Republican Party leaders and President Trump’s legal team have gone to court to block implementation of California’s newly enacted law that denies ballot access to presidential candidates who have chosen not to release their tax returns. Many commentators expected such litigation, and some—such as Berkeley Law Professor John Yoo and St. Thomas Law School Professor Thomas Delahunty in a recent LA Times piece—have asserted that such challenges will, and should, prevail.
I make no claim (as a predictive matter) about what the courts (including the Supreme Court) will ultimately do with this matter, but I am quite convinced (as a normative matter) that the arguments of those who are predicting and advocating for invalidation of California’s law are misplaced or at the very least overly simplistic.
At the outset, let me make clear I do not think enactment of laws like California’s is a good idea. When I wrote about this topic almost three years ago soon after legislative proposals along these lines were first proposed, I noted that if states pursue presidential ballot access requirements in different ways, the concept of a true national election for President (something I support) moves farther away from, rather than closer to, reality. But whether opening, as Professors Yoo and Delahunty put it, “a Pandora’s box of state electoral meddling” violates the Constitution is a far different matter. The reason—and the deep historical and structural flaw in facile arguments about the unconstitutionality of California’s law—is that the Constitution doesn’t provide for (even though it also doesn’t foreclose, assuming a sufficient number of states agree) a national presidential election free from state-level selfish manipulation. So, for example, when a state decides to move from a winner-take-all allocation for its electors to a district-by-district approach (or vice versa) because of electoral-college-outcome consequences, that may be bad business, but it isn’t necessarily bad (i.e., unconstitutional) law.
Challengers to California’s law make a few big legal arguments. First is that laws like California’s violate First Amendment freedoms to form and operate political parties. According to Professors Yoo and Delahunty, “allowing California to restrict who can appear on primary ballots interferes with the right of the parties to choose their leaders.” Second, challengers invoke U.S. Term Limits, Inc. v. Thornton, a 1995 case in which the U.S. Supreme Court struck down an Arkansas law that prevented congressional candidates who had already served a certain number of terms in Congress from appearing on congressional election ballots in the state. The Court reasoned that states had no authority to impose additional requirements beyond those mentioned in the Constitution for the office of U.S. representative or senator and that preventing the names of long-serving federal legislators from appearing on the ballot amounted to an additional requirement for congressional officeholding. The same kind of argument, detractors say, applies to California’s tax-return-disclosure law; it reflects an impermissible attempt by a state to add qualifications, beyond those mentioned in the Constitution, to the office of President.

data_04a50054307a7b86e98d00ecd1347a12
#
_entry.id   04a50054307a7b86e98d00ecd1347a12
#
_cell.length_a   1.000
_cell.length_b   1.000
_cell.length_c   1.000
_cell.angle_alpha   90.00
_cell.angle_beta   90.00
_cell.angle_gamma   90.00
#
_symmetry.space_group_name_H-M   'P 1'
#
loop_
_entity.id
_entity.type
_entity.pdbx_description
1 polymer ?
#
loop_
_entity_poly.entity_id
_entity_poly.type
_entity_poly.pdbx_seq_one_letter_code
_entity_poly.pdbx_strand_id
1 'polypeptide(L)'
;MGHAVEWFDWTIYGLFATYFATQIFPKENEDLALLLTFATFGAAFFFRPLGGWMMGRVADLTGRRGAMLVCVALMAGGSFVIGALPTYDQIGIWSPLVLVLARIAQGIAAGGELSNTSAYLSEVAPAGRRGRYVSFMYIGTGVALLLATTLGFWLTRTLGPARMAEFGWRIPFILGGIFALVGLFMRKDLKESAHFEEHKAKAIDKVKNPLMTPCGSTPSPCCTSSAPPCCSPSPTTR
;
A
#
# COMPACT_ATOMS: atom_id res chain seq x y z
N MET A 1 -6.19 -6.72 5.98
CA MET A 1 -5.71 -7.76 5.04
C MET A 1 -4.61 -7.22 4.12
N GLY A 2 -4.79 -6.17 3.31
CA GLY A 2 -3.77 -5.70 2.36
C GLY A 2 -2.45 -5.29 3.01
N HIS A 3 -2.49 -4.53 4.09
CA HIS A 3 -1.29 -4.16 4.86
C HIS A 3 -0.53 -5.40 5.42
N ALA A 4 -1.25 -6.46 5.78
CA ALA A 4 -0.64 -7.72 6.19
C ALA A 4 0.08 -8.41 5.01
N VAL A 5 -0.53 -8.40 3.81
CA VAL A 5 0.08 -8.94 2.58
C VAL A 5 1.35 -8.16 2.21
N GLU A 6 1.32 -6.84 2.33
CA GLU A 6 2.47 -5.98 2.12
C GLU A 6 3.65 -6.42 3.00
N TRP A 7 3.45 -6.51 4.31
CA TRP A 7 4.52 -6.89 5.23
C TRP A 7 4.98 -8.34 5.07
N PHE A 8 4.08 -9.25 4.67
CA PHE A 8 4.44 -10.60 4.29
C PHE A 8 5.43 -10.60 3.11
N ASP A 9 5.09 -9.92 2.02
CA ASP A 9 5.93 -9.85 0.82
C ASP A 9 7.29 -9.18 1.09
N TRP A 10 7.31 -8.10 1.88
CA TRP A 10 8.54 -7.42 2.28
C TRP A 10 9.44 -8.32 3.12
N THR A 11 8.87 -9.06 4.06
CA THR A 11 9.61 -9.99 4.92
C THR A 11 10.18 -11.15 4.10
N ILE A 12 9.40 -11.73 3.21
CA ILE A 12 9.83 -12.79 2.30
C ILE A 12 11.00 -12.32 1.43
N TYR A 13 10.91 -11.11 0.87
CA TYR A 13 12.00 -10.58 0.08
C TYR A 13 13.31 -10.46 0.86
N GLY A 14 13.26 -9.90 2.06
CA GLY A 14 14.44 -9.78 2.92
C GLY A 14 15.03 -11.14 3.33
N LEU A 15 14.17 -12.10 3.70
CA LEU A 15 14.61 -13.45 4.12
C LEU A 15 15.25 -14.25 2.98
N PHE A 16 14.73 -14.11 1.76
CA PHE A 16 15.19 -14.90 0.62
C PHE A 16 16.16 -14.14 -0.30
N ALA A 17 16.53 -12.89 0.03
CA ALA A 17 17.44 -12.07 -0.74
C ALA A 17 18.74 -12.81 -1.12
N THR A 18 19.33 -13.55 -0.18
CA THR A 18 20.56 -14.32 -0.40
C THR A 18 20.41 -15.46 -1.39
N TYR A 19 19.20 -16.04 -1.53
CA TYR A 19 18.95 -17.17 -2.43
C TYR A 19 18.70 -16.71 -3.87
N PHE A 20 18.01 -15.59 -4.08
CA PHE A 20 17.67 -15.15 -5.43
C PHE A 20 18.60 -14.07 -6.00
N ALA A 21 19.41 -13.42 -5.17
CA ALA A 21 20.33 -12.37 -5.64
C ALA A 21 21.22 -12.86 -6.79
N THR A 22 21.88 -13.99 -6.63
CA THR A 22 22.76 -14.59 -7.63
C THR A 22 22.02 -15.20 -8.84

One narrow distinction of Thornton might also be that there was no way for someone who had served in Congress to undo that past service so as to qualify for the Arkansas ballot, whereas any candidate who wants to can comply with California’s tax-return-disclosure requirement.
But the problem with both of the challengers’ arguments is much more fundamental, namely, that these arguments derive from a setting—legislative contests—in which the Constitution requires that states hold elections by the people themselves, for example, to select House members and (now, since the Seventeenth Amendment) United States Senators. When popular elections are constitutionally mandated, the requirements state legislatures can impose for ballot access are necessarily constrained. A constitutionally prescribed election “by the people” presupposes that the people—and not the state legislatures—do the choosing. But—and here is the key consideration that must be but is not factored in by challengers—the Constitution does not require states to hold popular elections with regard to the presidency at all. As a majority of the Supreme Court in Bush v. Gore (in a part of the opinion that did not generate huge legal criticism or controversy) observed:
The individual citizen has no federal constitutional right to vote for electors for the President of the United States unless and until the state legislature chooses a statewide election as the means to implement its power to appoint members of the Electoral College. U.S. Const., Art. II, §1. This is the source for the statement in McPherson v. Blacker, 146 U. S. 1, 35 (1892), that the State legislature’s power to select the manner for appointing electors is plenary; it may [even today], if it so chooses, select the electors itself, which indeed was the manner used by State legislatures in several States for many years after the Framing of our Constitution. . . . The State, of course, after granting the franchise in the special context of Article II, can take back the power to appoint electors. See id., at 35 (“[T]here is no doubt of the right of the legislature to resume the power at any time, for it can neither be taken away nor abdicated”) (quoting S. Rep. No. 395, 43d Cong.,1st Sess.).